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Efficiency of thermoregulatory system in man under endogenous and exogenous heat loads.

Authors
  • Grucza, R
Type
Published Article
Journal
Acta physiologica Polonica
Publication Date
Jan 01, 1990
Volume
41
Issue
4-6
Pages
123–145
Identifiers
PMID: 2136185
Source
Medline
License
Unknown

Abstract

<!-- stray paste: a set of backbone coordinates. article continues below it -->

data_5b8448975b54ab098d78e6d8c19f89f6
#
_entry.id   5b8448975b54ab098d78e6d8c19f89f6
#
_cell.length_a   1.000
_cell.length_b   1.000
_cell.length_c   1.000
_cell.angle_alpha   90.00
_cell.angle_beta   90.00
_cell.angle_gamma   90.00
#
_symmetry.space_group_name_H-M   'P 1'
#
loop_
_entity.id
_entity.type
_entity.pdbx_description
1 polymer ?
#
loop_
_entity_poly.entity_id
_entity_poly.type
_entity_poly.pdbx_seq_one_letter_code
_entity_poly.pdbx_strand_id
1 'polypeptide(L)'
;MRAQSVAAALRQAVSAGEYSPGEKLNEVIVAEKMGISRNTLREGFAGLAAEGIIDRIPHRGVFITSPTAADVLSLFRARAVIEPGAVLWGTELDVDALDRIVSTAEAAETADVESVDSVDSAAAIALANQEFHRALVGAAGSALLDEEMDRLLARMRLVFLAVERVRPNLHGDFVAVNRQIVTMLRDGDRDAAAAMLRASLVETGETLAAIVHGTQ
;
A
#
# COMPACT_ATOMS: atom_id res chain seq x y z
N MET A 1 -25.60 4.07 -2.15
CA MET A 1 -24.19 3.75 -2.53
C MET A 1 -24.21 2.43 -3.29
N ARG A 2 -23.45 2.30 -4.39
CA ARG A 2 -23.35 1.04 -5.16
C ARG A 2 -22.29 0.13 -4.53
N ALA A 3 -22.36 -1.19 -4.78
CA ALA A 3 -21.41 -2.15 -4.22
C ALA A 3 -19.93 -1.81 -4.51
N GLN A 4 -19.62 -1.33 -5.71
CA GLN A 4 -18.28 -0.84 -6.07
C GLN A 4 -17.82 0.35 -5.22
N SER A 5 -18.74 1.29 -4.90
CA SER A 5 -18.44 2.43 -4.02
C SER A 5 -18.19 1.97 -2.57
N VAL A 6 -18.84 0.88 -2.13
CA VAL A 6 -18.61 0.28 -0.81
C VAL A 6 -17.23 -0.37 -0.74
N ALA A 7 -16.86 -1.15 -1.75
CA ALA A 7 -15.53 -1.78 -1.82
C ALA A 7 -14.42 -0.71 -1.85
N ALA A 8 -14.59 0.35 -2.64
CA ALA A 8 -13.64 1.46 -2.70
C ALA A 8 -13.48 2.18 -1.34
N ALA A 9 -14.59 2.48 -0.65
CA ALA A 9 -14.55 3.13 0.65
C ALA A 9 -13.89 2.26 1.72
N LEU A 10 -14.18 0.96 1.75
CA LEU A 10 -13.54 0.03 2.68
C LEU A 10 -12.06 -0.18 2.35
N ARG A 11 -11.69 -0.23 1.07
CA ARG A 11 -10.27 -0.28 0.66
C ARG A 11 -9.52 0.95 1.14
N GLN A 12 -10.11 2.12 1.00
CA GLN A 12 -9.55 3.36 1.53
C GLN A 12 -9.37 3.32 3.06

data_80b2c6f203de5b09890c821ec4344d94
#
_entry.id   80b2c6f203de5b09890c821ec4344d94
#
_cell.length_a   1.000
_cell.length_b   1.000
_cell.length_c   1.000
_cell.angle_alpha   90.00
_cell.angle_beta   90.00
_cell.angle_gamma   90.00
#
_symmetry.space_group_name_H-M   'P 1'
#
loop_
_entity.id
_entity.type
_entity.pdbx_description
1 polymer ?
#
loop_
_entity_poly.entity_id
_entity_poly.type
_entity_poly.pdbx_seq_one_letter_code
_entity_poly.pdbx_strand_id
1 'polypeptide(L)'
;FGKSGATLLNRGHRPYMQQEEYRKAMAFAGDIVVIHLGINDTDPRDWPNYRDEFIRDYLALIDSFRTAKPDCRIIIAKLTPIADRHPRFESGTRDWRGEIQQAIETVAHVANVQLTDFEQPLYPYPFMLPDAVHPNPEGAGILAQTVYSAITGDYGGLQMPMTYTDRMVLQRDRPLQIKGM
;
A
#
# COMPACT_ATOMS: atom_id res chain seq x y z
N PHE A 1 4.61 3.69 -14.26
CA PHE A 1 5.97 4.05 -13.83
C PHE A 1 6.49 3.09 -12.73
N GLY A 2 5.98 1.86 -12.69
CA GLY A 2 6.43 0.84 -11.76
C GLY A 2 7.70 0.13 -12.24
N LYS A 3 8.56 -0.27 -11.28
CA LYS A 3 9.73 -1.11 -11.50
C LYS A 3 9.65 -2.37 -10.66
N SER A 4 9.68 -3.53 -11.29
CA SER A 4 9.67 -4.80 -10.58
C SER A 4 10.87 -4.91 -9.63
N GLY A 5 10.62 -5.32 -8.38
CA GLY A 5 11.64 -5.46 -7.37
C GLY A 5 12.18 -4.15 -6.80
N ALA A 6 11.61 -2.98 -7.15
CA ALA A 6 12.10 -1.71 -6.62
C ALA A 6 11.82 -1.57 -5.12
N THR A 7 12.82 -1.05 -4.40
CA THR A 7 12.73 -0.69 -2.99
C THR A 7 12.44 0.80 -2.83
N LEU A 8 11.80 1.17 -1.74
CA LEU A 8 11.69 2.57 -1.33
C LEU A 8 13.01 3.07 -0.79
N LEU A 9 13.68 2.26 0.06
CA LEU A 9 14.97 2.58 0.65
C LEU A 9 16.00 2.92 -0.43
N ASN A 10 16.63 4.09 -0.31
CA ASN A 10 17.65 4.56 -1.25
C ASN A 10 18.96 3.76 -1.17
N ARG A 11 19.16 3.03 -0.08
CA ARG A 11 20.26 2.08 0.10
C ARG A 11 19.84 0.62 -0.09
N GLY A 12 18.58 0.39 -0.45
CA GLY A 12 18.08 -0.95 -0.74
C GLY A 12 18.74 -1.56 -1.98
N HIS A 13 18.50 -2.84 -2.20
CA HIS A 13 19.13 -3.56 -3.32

The aim of the present work was to estimate the dynamics and efficiency (eta sw) of sweating, and thermoregulatory index (TI) defined as a ratio of heat loaded the body to the heat removed to the environment. In the first part of this work 22 men exercised with an intensity of 50% VO2 max. in 22 degrees C, 16 men were exposed to 40 degrees C at rest, and 9 men exercised at the level of 50% VO2 max. at 30 degrees C. In the second part, 8 men and 8 women were exposed to 40 degrees C before and after dehydration (1% of body mass, approximately), 8 men exercised at 23 degrees C before and after hyperhydration (35 ml/kg of body mass) and 22 men exercised before and after 3 months of endurance training. Body heat balance, rectal (Tre), tympanic (Tty) and mean skin (Tsk) temperatures were measured in all subjects. TI was greater during simultaneous (0.84) than during separate endo- (0.76, p less than 0.01) or exogenous (0.67, p less than 0.001) heat loads. The respective values of eta sw were 0.82; 0.57 (p less than 0.001) and 0.78 (p less than 0.001). No difference in TI was found between men and women. Dynamics of sweating was greater in men but efficiency of sweating was greater in women. Dehydration before heat exposure decreased both dynamics of sweating and TI but it increased eta sw in men. As a result Tre was greater in dehydrated (0.45 degrees C) than in normally hydrated men (0.31 degrees C, p less than 0.002). Dehydration did not affect the measured variables in women. Hyperhydration of exercising men caused an increase in TI from 0.72 to 0.82 (p less than 0.05) and in eta sw from 0.57 to 0.81 (p less than 0.01). In men exercising after endurance training the onset of sweating was shortened from 4.0 to 0.9 min (p less than 0.002). TI increased from 0.76 to 0.89 (p less than 0.001), eta sw increased from 0.57 to 0.74 (p less than 0.02) whereas Tty was lower (1.10 and 0.58 degrees C, p less than 0.001, respectively). It is concluded that dynamics and efficiency of sweating, as well as the thermoregulatory index depend on the type of heat load. Men and women tolerate dry heat equally well. Dehydration changes thermoregulatory function in men but not in women. Hyperhydration before exercise and particularly endurance training increase tolerance of endogenous heat.(ABSTRACT TRUNCATED AT 400 WORDS)

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